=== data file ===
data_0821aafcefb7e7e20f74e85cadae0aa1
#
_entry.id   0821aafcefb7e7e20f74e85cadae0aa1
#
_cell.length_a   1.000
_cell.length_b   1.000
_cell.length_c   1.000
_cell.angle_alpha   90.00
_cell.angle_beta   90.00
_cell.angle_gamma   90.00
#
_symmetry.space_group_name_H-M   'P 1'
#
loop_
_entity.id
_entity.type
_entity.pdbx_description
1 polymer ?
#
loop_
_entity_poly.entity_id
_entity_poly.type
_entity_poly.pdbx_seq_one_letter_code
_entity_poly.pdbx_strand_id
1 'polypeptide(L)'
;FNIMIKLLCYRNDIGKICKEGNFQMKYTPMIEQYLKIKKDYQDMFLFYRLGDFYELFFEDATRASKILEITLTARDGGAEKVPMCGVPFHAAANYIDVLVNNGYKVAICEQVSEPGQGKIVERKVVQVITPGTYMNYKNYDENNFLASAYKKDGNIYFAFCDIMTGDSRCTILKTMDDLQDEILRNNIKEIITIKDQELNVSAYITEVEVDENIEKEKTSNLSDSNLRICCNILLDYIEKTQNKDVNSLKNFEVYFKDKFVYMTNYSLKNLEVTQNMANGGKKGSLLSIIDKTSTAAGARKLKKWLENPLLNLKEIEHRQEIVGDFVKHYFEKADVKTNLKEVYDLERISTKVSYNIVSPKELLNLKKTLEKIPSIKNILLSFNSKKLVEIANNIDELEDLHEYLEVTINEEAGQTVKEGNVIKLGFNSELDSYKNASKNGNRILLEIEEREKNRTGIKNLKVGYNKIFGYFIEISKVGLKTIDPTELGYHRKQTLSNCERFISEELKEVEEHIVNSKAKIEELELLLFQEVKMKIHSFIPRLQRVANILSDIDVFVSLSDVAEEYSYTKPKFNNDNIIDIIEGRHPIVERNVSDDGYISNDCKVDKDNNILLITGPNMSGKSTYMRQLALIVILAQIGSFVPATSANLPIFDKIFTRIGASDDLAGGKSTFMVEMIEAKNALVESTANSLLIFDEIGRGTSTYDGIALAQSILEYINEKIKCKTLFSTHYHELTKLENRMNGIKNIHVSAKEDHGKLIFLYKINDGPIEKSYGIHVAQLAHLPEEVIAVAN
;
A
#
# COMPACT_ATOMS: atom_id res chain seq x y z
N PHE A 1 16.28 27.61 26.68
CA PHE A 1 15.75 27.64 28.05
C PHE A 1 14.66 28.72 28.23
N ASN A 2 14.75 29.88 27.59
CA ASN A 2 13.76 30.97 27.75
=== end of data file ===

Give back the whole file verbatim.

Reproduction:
data_0821aafcefb7e7e20f74e85cadae0aa1
#
_entry.id   0821aafcefb7e7e20f74e85cadae0aa1
#
_cell.length_a   1.000
_cell.length_b   1.000
_cell.length_c   1.000
_cell.angle_alpha   90.00
_cell.angle_beta   90.00
_cell.angle_gamma   90.00
#
_symmetry.space_group_name_H-M   'P 1'
#
loop_
_entity.id
_entity.type
_entity.pdbx_description
1 polymer ?
#
loop_
_entity_poly.entity_id
_entity_poly.type
_entity_poly.pdbx_seq_one_letter_code
_entity_poly.pdbx_strand_id
1 'polypeptide(L)'
;FNIMIKLLCYRNDIGKICKEGNFQMKYTPMIEQYLKIKKDYQDMFLFYRLGDFYELFFEDATRASKILEITLTARDGGAEKVPMCGVPFHAAANYIDVLVNNGYKVAICEQVSEPGQGKIVERKVVQVITPGTYMNYKNYDENNFLASAYKKDGNIYFAFCDIMTGDSRCTILKTMDDLQDEILRNNIKEIITIKDQELNVSAYITEVEVDENIEKEKTSNLSDSNLRICCNILLDYIEKTQNKDVNSLKNFEVYFKDKFVYMTNYSLKNLEVTQNMANGGKKGSLLSIIDKTSTAAGARKLKKWLENPLLNLKEIEHRQEIVGDFVKHYFEKADVKTNLKEVYDLERISTKVSYNIVSPKELLNLKKTLEKIPSIKNILLSFNSKKLVEIANNIDELEDLHEYLEVTINEEAGQTVKEGNVIKLGFNSELDSYKNASKNGNRILLEIEEREKNRTGIKNLKVGYNKIFGYFIEISKVGLKTIDPTELGYHRKQTLSNCERFISEELKEVEEHIVNSKAKIEELELLLFQEVKMKIHSFIPRLQRVANILSDIDVFVSLSDVAEEYSYTKPKFNNDNIIDIIEGRHPIVERNVSDDGYISNDCKVDKDNNILLITGPNMSGKSTYMRQLALIVILAQIGSFVPATSANLPIFDKIFTRIGASDDLAGGKSTFMVEMIEAKNALVESTANSLLIFDEIGRGTSTYDGIALAQSILEYINEKIKCKTLFSTHYHELTKLENRMNGIKNIHVSAKEDHGKLIFLYKINDGPIEKSYGIHVAQLAHLPEEVIAVAN
;
A
#
# COMPACT_ATOMS: atom_id res chain seq x y z
N PHE A 1 16.28 27.61 26.68
CA PHE A 1 15.75 27.64 28.05
C PHE A 1 14.66 28.72 28.23
N ASN A 2 14.75 29.88 27.59
CA ASN A 2 13.76 30.97 27.75